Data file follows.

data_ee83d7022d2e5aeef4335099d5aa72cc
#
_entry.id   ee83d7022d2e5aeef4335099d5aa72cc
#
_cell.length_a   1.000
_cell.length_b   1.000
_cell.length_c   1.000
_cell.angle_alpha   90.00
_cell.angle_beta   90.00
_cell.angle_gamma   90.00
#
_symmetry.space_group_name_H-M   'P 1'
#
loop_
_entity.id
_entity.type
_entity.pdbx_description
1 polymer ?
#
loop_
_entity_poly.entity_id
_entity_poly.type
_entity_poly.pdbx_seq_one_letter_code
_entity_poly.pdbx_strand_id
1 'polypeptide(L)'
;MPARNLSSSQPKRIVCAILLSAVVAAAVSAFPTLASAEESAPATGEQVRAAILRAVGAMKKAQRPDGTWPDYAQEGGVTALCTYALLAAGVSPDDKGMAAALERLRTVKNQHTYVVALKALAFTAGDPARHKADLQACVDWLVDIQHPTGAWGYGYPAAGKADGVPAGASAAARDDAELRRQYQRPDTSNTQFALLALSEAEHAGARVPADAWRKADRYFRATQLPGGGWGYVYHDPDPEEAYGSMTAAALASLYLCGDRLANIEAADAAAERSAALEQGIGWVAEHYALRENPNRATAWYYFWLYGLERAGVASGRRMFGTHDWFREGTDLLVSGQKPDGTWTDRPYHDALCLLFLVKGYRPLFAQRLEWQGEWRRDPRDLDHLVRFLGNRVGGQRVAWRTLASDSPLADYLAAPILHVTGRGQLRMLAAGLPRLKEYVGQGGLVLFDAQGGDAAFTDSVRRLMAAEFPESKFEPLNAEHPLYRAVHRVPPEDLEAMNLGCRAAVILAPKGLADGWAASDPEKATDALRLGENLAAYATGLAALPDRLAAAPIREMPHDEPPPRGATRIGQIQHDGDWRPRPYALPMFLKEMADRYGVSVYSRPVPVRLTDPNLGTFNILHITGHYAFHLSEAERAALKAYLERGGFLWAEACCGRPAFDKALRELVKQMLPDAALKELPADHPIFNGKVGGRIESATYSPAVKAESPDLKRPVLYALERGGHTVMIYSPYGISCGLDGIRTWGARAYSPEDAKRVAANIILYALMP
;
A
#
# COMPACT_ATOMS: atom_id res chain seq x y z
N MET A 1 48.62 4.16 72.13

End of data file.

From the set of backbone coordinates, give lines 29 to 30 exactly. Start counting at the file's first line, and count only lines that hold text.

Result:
#
# COMPACT_ATOMS: atom_id res chain seq x y z